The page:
The main perceived barriers to reporting flytipping are that landowners have to pay to clear waste, and that councils are unwilling to act. The majority support the notion that landowners should not have to foot this bill or be responsible to clear flytipped waste and would welcome greater levels of practical and financial support to install CCTV at hotspots to act as a deterrent.
Flytipping – enforcement
Many (over 80%) perceive current sanctions/monetary fines to be too small, and that fines should larger, with some suggesting they are scalable to flytippers’ profile (e.g. business, homeowner, repeated flytipper etc.). Some respondents advocate for stricter sanctions, including adding points to a person’s driving record or removal of the vehicle used for flytipping.
From both those for and against stricter penalties, there is a call from many to reduce waste disposal fees at household waste and recycling centres, and to ideally make these free. There is also call for more household waste and recycling centres with longer opening hours to increase accessibility. Others suggest that better signposting of waste disposal or recycling centres is required.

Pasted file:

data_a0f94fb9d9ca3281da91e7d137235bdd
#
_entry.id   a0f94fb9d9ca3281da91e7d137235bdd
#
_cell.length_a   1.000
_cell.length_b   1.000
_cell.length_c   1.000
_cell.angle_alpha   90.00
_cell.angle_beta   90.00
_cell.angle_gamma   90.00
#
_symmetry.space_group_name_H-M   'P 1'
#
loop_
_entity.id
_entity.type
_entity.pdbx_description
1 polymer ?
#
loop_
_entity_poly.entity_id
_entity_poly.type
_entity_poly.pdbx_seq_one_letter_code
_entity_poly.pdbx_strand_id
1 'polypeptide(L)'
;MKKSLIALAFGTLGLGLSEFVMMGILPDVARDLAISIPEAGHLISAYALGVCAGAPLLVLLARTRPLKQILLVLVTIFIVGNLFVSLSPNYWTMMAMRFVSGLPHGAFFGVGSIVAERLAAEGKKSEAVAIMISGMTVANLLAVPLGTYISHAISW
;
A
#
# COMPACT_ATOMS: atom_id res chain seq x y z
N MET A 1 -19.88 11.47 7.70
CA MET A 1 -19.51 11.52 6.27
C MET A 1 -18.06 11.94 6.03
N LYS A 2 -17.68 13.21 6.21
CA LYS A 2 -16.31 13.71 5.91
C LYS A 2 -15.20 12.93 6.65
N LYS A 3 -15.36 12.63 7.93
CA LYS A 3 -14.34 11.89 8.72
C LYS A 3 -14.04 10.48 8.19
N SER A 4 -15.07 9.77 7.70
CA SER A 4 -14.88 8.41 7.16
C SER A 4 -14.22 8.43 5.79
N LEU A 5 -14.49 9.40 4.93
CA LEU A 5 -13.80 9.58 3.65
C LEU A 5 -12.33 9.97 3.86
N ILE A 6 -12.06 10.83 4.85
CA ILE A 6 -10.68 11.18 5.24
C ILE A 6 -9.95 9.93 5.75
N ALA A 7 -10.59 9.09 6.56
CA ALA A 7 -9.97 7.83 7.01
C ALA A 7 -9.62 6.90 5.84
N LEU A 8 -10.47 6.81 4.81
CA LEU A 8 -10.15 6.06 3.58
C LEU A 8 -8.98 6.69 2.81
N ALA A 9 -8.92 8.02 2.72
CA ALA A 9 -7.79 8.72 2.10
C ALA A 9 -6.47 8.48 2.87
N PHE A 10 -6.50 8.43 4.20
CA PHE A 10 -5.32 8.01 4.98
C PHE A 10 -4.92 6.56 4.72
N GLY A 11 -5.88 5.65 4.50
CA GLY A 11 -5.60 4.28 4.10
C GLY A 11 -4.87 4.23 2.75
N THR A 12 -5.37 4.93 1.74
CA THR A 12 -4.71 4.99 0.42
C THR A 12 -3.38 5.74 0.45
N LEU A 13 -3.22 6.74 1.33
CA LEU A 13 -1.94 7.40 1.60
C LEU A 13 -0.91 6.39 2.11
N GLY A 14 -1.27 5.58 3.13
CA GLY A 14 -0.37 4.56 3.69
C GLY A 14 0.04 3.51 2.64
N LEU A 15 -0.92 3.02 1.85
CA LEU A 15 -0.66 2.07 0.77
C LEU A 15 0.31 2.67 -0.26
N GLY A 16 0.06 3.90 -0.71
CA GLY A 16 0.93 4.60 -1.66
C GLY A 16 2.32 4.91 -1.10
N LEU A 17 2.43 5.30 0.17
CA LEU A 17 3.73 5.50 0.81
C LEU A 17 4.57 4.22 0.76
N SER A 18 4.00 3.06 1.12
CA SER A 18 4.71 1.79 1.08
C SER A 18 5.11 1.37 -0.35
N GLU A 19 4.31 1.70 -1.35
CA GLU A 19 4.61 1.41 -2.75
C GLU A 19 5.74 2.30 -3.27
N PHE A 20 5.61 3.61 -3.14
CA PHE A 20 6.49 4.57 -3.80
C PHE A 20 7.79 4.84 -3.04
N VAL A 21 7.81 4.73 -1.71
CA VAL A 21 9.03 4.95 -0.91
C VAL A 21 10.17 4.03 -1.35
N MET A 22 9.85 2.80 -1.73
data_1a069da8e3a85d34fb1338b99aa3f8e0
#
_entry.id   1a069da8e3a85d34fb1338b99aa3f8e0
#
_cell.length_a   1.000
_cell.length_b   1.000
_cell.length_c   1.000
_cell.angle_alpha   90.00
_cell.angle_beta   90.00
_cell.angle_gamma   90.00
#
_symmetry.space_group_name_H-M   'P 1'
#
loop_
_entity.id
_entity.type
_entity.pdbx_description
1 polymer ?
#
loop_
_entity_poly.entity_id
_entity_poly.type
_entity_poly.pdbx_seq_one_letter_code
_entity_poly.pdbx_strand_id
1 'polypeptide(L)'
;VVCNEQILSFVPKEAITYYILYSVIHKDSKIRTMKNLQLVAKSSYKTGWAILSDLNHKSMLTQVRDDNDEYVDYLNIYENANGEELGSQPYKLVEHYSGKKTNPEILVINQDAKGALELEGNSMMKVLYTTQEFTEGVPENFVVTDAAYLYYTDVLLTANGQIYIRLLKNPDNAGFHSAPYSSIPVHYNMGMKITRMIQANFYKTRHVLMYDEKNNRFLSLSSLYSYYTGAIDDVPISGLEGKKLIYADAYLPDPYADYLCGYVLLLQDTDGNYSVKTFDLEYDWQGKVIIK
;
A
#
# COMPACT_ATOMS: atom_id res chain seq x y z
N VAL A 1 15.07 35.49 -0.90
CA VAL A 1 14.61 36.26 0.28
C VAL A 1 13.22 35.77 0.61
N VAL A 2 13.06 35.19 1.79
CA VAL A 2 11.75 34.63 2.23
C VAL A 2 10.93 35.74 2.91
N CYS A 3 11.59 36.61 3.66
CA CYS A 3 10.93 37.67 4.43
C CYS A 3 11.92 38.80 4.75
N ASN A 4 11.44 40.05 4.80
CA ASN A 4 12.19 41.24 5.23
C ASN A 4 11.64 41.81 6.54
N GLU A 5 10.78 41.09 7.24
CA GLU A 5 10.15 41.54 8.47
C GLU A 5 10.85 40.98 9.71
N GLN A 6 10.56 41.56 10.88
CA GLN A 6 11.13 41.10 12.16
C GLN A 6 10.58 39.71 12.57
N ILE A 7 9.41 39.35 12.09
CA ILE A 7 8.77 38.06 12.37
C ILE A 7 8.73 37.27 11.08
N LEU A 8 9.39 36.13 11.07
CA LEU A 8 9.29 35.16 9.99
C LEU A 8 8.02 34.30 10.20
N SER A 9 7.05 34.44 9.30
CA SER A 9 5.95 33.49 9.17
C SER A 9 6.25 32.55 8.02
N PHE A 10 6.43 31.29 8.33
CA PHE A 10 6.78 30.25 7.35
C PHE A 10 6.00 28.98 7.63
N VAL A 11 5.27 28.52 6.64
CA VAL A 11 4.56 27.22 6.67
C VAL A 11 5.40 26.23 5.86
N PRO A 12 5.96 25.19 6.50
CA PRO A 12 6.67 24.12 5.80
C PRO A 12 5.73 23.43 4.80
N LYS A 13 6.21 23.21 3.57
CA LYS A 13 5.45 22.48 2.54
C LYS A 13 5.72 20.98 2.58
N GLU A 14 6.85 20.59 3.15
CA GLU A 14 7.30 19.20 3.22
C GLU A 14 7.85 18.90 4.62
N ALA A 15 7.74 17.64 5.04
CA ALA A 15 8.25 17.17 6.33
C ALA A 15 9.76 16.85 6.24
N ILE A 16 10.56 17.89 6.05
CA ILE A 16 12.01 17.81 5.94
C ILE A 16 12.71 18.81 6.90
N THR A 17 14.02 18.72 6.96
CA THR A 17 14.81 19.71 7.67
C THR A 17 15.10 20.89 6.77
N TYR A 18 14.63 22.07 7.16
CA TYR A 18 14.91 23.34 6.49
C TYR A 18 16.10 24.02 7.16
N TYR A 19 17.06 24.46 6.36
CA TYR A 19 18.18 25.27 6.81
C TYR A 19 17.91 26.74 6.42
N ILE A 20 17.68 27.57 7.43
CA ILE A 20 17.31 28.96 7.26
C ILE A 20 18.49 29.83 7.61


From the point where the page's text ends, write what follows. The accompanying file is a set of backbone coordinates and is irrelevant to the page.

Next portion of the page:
Around 30 respondents (three quarters of which are organisations – most commonly stakeholders, local authorities, and statutory, public or government-funded bodies) would welcome further guidance on roles, responsibilities and best practices relating to enforcement. They argue that a national approach will help ensure consistency and a shared understanding.
Most (73%) are unable to comment whether the impact assessments which accompany the consultation are an accurate representation of the core issues and considerations, stating they lack sufficient time or knowledge to pass comment. Around one fifth (22%) agree with the impact assessments are an accurate representation.
For similar reasons, over half (55%) are unable to comment on the findings from the Strategic Environmental Assessment Report, while most others (39%) agree with the report’s recommendations. There is general feedback that the consultation was overly long and that it expected too much of respondents to read through lengthy supporting documentation.